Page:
One of the biggest problems of reporting on our dysfunctional politics has been the reflexive tendency in “mainstream” media to balance, via what is increasingly false equivalence. A glaring example was a front-page, above-the-fold story in Saturday’s Washington Post by Lori Montgomery and Rosalind S. Helderman, titled (in the print edition, though not on the web), “Gloom Grows as Congress Feuds.” The story was about the looming showdown, and possible government shutdown, over disaster relief funding. The piece makes sure to include a comment from House Majority Leader Eric Cantor blaming Democrats, ends with a comment from Senate Majority Leader Harry Reid blaming Republicans, and includes a comment from an independent analyst blaming both.
Actually, the piece does not provide total equivalence and balance. In the early part of the article, while noting that the overall spending limits agreed to in the debt limit deal were still intact, the authors assert that “Democrats decided to pick a fight over a side issue: an insistence by the GOP to pay for more disaster relief funding by cutting a popular auto-industry loan program. Republicans refused to back down.”
Here is the reality. Congress’s policy towards disaster relief has always been that money is allocated in the budget, and if more is required because there are more or deeper disasters, Congress provides it in supplemental funding. The roots of this showdown go back to Cantor announcing on August 25, while Hurricane Irene wreaked havoc, that he would break precedent and demand offsets for recovery expenditures. Cantor and his House Republicans then wrote their continuing resolution for this year’s appropriations to take money from popular research programs to pay for the disaster relief, and insisted that the Senate accept their plan.
If the insistence on offsets is unprecedented, the ploy is not—government by hostage-taking and blackmail has become standard operating procedure for congressional Republicans. That was the approach in the debt limit negotiations, and in the move by Transportation Committee Chair John Mica before the August recess to get his way on weakening unions and shutting down subsidies for small airports or provoke a shutdown of the FAA. In the latter case, the FAA was indeed shuttered, at a cost to the government (and an addition to the deficit) of $400 million in lost revenues, along with a slew of furloughed construction workers at the height of the season.
Even veteran congressional reporters were lulled in recent weeks into a false sense of complacency by lawmakers over whether there was any chance of a shutdown. Carl Hulse of The New York Times wrote in late August, “members of both parties say the bipartisan compromise on overall spending makes it unlikely that an impasse will push Congress back to the brink of closing the government in a repeat of the April showdown that ended just hours before federal money ran out. The current fiscal year ends Sept. 30.” But the warning signs were there, in Cantor’s declaration and in a series of riders attached to individual House appropriations bills to cripple environmental regulations, hamper implementation of health reform, and bollix up Dodd-Frank.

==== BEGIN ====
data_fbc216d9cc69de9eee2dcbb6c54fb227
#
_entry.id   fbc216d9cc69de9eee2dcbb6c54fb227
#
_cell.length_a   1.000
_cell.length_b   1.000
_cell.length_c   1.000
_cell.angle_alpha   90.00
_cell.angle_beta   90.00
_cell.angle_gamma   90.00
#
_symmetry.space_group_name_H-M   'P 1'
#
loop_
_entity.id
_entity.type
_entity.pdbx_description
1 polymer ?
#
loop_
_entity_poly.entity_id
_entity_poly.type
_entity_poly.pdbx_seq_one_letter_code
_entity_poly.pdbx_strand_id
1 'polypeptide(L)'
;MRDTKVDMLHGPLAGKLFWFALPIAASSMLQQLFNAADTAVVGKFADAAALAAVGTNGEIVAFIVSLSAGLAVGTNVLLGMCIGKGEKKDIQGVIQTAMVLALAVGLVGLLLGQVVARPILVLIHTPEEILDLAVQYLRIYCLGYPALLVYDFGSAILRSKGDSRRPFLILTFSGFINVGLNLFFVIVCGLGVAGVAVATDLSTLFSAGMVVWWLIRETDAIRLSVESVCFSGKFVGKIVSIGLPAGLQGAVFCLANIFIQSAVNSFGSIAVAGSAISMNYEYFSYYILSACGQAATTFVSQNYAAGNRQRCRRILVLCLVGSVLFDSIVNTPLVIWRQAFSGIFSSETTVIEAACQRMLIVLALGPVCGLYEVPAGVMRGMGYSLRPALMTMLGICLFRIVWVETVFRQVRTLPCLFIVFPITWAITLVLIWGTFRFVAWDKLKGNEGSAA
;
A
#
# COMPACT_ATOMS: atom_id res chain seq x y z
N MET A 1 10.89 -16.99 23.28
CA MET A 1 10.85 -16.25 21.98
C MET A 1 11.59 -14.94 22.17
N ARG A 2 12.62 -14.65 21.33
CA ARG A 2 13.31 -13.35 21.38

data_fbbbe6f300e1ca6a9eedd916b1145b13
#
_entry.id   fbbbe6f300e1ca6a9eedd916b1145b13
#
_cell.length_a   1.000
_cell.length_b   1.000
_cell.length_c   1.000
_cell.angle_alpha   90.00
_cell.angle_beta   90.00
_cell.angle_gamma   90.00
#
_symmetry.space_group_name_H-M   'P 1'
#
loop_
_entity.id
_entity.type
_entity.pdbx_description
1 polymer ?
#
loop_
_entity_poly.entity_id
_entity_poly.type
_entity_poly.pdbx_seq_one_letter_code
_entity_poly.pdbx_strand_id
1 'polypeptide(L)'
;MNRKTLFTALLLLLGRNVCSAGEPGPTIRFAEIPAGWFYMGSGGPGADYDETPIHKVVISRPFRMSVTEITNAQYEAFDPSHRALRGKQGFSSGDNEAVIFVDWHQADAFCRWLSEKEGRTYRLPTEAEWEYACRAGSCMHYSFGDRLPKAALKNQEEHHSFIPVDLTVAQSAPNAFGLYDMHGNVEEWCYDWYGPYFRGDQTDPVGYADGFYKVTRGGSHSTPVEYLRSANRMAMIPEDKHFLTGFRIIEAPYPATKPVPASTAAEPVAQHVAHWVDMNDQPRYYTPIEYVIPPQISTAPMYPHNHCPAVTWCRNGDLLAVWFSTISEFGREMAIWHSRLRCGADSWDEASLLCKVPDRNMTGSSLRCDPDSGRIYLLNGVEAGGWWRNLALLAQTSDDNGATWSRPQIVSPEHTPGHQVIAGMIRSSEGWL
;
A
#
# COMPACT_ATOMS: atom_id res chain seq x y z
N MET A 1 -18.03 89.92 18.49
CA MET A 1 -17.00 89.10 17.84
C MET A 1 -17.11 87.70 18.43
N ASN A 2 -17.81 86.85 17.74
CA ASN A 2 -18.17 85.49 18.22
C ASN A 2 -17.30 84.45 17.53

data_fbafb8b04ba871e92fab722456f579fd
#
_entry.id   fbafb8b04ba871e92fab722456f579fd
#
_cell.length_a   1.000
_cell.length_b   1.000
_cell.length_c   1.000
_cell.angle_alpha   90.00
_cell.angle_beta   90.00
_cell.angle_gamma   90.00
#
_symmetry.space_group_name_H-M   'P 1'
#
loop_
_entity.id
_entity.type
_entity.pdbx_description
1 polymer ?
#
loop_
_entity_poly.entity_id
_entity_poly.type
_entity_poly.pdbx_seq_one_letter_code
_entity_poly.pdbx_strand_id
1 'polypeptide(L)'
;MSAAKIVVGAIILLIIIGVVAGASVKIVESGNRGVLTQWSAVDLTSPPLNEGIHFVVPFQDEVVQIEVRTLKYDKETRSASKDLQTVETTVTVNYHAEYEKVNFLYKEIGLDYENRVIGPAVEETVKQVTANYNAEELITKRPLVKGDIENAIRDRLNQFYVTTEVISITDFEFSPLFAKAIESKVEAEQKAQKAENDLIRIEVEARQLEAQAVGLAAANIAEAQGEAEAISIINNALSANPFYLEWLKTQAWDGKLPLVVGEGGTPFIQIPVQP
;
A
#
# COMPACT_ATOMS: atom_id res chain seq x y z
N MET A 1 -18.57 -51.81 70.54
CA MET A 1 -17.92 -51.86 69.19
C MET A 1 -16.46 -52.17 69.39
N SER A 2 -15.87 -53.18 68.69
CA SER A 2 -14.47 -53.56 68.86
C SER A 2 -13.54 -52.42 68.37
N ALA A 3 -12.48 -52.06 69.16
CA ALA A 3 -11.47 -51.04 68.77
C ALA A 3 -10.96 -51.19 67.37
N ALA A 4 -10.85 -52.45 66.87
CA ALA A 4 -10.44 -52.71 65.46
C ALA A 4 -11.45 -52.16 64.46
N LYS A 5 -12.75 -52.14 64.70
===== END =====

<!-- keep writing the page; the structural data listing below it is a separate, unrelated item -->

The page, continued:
And, of course, Senate Republican Leader Mitch McConnell’s ebullient assertion after the debt limit impasse that holding the debt limit hostage would now become standard underscored the GOP strategy for governing in the Obama era. McConnell was ebullient because, from his perspective, the hostage-taking worked: Republicans could make non-negotiable demands, threatening to unleash catastrophe if they were not met, and count on Democrats caving to avoid tumult in the country. On the issue of disaster relief, Democrats are saying, for the first time, that they will no longer appease blackmail.
Did Democrats “pick a fight,” as The Washington Post phrased it? Imagine if Montgomery and Helderman’s editor had demanded that they deliberately slant a story to benefit an advertiser, and they and the rest of the reporting staff responded by walking out and shutting down the paper in protest. Would it be accurate to say that Washington Post reporters picked a fight?
To be sure, Eric Cantor has a point. Congress routinely appropriates less money for disaster relief than is necessary—and the allocations should be enhanced in an era of climate change that is bringing more extremes in weather. At the same time, we could use a reexamination of flawed policies like federally guaranteed flood insurance, which has taxpayers paying to rebuild multi-million-dollar vacation housing for the rich, who build in vulnerable areas on the shoreline.
But there are time-honored ways of doing this without threatening to bring the government to a halt. Those time-honored ways are no longer honored; they have been replaced by threats and hostages. And not in an equal fashion by both parties.
Norman Ornstein is a resident scholar at the American Enterprise Institute and a weekly columnist at Roll Call.